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Vincent Van Gogh and Family

Posted on 26 January 2012, 18:28

In a further extract from my book, Forsaking the Family, I consider the effect of family on the life and work of Vincent Van Gogh.

‘People sometimes imagine that parenting is equal in a home; that it is the same for one brother as another, but this is not the case. Each child is born into a different family setting, a different chemistry of relationships and different attitudes from the carers, for life is a moving river.

Perhaps the first child was born into her mother’s depression, which was not the case for the second. Or perhaps in another family, unlike the first three, the mother didn’t want the fourth child, but had been coerced by the father. In such circumstances, she resents the presence of this new arrival, and so this fourth child might have to do more to win her approval than the others; he will certainly feel the cold winds of frustration in the mother, should he be difficult. Families are not places of equality.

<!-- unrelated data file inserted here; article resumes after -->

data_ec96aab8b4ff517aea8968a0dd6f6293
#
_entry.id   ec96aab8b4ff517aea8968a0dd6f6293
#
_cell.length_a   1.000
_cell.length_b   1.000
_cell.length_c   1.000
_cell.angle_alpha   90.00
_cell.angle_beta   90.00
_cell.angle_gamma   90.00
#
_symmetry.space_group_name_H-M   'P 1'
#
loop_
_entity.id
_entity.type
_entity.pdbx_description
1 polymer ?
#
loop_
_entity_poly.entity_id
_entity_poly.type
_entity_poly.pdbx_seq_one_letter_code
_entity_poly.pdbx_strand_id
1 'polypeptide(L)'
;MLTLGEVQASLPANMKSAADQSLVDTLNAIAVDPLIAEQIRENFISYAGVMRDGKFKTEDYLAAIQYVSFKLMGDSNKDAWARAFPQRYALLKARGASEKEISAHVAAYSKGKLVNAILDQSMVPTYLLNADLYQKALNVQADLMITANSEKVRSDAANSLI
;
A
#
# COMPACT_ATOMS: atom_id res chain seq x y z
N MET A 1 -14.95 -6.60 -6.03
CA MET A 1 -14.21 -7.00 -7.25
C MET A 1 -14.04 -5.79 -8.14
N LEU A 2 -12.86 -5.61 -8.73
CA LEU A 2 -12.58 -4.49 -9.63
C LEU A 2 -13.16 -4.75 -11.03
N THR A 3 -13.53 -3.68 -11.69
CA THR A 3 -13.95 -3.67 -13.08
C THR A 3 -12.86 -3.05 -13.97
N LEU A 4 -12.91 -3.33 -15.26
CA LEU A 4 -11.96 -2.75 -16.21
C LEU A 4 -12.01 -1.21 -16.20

Take Vincent Van Gogh, for instance and Vincent Van Gogh. It isn’t a misprint. Vincent Van Gogh died tragically when young, and so in order to remember him, his religious parents decided to name their next boy after him, so when born, he too was called Vincent Van Gogh. This was the man who went on to paint pictures which were ridiculed and ignored during his life - he sold only two - but have achieved some fame since.

His childhood was deeply unhappy, for apart from the stern religiosity of his parents, they never forgave him for not being his dead elder brother. His dead elder brother - unreachable in the grave that Vincent was made to visit regularly - was the boy and man the younger Vincent never could be. Vincent even shared a birthday with his elder brother. The young Vincent was not an individual with an identity of his own, but a poor replica of someone else, someone better, someone untouchable in their perfection, someone who in death could never mess things up.